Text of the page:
by Kyla

I run out of money every summer.

I run out of money just before the end of every semester, in fact, and spend the last month before the new influx of student loans gnawing on my knuckles with worry, but the summer is the worst. The end of August is always brutal, and I wonder again – as I wonder so often – if this all is going to blow up in my face, if I am wrong to be trying to get a degree while the single parent to two children, if I really just need to put my head down, get a job at Wal-Mart, and do what it takes to feed my family.

The thing is, this is me doing what it takes to feed my family. Mine is a long-term vision, a vision that believes that the me who is an educated woman is not only potentially more employable but also a better citizen, a more fulfilled version of herself, and therefore both a better parent and a better role model to the two small women who share her home.

But Jesus, Augusts are hard. They’re my least favourite month; I dread them. I get halfway through them and find myself trapped in a quicksand of forlornity*, a quicksand of WTF have I done and WTF am I doing? I wonder how to do things like buy gas. I wonder what I will do if for some reason my student loans come in late. I wonder about my kids’ school supply lists.

I have a wee yard. Traditionally I leave it weeded-over, going for the natural look, I tell my neighbours when they look at me with raised eyebrows, but this year in the spring I dug out all of the weeds and turned the dirt, and then I planted little rows of beans and peas, a squash, a hill of corn, a handful of potatoes. I put in tomatoes and zucchini. “I don’t think that’s going to grow,” the occasional friend and/or neighbour would say helpfully, being familiar with my drought-and-drown method of gardening. I’d shrug. “Well,” I’d say, “that’s okay. Let’s just see what happens.”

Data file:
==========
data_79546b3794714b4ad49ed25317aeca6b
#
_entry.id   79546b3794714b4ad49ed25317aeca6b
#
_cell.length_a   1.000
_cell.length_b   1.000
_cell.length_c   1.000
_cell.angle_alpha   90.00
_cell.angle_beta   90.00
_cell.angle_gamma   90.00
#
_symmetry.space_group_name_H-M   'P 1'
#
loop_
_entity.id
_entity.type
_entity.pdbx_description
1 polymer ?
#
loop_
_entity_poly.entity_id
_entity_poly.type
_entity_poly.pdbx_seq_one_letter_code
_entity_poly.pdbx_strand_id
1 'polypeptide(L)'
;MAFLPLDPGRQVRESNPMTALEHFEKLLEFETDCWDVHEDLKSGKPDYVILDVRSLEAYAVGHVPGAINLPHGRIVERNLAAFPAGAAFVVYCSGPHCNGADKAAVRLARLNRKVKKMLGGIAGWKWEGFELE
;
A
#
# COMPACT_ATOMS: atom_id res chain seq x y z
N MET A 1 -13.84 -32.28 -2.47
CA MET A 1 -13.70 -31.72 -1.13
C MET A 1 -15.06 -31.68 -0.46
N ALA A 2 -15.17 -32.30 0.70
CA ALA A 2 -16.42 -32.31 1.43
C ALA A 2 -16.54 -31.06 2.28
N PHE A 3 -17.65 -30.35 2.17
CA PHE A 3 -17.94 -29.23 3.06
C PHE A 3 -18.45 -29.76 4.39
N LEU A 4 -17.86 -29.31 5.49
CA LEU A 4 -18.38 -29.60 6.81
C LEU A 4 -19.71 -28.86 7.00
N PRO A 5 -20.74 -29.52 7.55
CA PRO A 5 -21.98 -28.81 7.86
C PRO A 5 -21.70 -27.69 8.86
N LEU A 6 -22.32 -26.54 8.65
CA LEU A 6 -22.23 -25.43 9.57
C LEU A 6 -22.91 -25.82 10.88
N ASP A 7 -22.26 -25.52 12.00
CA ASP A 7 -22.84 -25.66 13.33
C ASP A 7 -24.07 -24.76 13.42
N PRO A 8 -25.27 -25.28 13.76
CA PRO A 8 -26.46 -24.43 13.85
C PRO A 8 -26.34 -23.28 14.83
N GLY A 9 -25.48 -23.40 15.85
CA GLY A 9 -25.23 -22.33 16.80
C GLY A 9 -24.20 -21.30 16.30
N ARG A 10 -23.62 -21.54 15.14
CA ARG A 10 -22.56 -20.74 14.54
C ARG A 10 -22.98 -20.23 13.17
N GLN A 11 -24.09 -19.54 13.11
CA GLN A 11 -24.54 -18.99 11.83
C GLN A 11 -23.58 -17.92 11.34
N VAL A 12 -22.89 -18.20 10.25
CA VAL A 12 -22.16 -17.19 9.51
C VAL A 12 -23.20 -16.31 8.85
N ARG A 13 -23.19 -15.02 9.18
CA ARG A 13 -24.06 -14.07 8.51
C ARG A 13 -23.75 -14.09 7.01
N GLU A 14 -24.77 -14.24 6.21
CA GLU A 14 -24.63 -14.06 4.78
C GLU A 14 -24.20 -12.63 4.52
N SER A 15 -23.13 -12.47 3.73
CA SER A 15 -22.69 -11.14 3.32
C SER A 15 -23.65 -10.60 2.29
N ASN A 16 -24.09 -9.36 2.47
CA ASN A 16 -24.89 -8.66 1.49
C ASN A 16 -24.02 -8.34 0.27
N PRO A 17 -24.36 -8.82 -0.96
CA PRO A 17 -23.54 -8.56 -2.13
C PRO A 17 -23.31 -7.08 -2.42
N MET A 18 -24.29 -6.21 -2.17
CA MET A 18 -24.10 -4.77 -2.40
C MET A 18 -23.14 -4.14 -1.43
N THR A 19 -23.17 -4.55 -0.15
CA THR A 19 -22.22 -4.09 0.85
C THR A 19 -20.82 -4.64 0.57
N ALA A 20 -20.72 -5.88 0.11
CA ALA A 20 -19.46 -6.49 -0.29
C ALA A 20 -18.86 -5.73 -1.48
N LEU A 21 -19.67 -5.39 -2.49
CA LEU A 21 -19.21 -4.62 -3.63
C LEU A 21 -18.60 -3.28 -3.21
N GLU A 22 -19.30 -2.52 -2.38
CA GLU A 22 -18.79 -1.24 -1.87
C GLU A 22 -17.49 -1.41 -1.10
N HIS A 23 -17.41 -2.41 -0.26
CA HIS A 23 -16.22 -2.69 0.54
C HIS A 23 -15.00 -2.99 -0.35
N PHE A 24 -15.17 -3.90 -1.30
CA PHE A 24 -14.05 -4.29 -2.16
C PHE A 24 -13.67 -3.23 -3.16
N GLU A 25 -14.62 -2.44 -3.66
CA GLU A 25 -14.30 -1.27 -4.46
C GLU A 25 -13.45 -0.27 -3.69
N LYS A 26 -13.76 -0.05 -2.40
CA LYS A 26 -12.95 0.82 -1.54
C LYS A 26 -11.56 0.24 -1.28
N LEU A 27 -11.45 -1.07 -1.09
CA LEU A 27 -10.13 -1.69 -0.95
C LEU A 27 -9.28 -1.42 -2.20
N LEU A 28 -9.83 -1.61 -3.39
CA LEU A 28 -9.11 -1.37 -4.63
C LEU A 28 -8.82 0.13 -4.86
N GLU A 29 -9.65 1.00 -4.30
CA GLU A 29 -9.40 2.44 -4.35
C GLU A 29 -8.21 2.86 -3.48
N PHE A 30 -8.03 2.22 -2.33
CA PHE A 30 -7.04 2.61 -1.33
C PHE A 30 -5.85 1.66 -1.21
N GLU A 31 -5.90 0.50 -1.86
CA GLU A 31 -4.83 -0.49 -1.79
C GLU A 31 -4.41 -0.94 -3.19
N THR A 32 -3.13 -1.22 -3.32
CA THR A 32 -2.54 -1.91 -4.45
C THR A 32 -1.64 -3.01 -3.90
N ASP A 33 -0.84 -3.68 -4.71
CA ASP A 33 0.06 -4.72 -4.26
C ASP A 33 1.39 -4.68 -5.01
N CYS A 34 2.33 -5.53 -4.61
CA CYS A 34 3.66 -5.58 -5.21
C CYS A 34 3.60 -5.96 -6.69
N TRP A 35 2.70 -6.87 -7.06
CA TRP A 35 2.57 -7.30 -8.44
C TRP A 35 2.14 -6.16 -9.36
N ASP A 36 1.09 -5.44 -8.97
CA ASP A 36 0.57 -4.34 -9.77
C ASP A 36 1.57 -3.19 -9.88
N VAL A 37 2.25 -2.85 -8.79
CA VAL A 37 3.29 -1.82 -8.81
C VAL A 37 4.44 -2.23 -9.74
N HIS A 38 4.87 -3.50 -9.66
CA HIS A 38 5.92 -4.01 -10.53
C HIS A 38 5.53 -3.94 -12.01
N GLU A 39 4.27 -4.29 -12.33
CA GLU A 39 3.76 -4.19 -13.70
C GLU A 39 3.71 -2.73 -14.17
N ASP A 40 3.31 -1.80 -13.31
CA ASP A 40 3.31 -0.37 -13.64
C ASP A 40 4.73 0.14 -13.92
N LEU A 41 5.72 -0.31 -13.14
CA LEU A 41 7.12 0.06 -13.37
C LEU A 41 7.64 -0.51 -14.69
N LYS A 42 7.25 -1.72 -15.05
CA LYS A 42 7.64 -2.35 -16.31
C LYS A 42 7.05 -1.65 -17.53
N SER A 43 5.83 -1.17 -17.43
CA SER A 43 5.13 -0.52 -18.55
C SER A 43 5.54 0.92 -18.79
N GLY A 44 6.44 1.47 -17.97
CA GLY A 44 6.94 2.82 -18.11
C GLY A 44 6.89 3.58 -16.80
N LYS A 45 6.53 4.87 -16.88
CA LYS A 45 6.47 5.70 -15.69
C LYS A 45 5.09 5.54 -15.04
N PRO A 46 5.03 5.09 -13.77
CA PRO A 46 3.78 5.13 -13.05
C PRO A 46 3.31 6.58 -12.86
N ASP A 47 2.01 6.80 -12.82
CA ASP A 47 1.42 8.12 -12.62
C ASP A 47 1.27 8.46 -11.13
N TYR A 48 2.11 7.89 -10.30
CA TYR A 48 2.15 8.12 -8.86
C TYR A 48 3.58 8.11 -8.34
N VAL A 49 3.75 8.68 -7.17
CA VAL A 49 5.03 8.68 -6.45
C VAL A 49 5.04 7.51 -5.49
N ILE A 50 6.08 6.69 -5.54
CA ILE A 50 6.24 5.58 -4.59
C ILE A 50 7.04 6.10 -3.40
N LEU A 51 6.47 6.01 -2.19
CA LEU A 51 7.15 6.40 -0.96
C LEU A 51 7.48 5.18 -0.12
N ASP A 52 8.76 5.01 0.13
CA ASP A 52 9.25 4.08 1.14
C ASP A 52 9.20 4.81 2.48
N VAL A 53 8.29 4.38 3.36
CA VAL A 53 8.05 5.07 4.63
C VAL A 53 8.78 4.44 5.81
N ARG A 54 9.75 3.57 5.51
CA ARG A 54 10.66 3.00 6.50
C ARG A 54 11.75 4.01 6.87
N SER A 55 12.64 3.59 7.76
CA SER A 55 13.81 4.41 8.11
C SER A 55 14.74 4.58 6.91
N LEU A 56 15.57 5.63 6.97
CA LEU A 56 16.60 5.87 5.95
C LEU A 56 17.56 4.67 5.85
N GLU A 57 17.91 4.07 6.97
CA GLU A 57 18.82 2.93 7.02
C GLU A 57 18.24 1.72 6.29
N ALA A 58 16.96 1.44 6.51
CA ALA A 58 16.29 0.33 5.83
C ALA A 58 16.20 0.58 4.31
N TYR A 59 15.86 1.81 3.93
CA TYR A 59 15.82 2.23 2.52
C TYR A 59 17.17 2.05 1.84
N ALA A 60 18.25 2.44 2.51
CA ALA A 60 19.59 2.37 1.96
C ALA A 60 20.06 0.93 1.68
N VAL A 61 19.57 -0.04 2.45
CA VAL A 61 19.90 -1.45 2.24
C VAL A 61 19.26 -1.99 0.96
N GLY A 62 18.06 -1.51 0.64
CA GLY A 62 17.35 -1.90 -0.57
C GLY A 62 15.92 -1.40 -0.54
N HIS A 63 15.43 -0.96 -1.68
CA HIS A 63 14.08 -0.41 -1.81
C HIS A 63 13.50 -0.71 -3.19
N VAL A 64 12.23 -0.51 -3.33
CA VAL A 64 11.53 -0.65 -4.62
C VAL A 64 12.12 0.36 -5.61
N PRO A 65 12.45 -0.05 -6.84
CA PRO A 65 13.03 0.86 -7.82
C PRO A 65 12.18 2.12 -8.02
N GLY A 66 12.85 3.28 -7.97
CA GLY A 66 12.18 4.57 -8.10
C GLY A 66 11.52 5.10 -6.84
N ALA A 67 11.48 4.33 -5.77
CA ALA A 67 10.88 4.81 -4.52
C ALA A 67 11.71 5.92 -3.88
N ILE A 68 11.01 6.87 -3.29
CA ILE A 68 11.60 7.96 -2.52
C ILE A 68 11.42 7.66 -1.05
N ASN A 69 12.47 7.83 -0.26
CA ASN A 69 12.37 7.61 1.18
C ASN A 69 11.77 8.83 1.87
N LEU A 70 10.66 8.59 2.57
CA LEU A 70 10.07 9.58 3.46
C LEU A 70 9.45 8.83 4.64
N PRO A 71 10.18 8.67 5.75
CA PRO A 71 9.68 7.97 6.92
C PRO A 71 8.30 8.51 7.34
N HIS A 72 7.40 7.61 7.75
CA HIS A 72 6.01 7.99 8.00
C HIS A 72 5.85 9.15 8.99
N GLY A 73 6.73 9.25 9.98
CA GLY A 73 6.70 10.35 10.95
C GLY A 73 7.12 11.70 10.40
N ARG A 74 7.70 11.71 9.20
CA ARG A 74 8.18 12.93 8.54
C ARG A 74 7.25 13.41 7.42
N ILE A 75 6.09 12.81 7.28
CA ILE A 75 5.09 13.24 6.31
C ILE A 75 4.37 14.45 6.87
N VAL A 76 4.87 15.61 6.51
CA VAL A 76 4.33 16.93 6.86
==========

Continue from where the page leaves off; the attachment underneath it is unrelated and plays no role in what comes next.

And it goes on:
The other morning my youngest daughter and I went out and surveyed the garden like the farmer in oats and beans and barley grow:

First the farmer sows the seed
Then he stands and takes his ease
Stamps his feed and claps his hands
And turns around to view his land

“Let’s see if we got any potatoes,” I said, and we, still in our pajamas, put on our little green gardening gloves and began to dig. We brought in four buckets of potatoes, and a zucchini large enough to feed a small country, like Lichtenstein, or possibly Iceland. We gathered up basil and blended it with garlic, olive oil, and pine nuts into a cheese-free pesto. We picked a spaghetti squash, and watered the corn, each stalk sprouting a red-headed ear.

We bagged up the potatoes and handfuls of beans and gave them to friends and neighbours.

We grated about a sixteenth of the mammoth zucchini and made zucchini bread.

Later we made chocolate zucchini cake, and brought it as our offering to friends who invited us for dinner. This morning, I grated three of our yellow-jacketed potatoes for hashbrowns and I thought: it is August, and I always worry in August that we don’t have enough. But we did this – we grew our own food, and we have enough to eat. Better yet, we have enough to share.

I am still a bit desperate for student loans to come in, and I look forward to next week with much enthusiasm. But we have zucchini bread, and tomatoes ripening on their vines, and carrots enthusiastically waving their green tops above the ground.

It is harvest time, and I see I could fall in love with August after all.

*if that’s not a word, it should be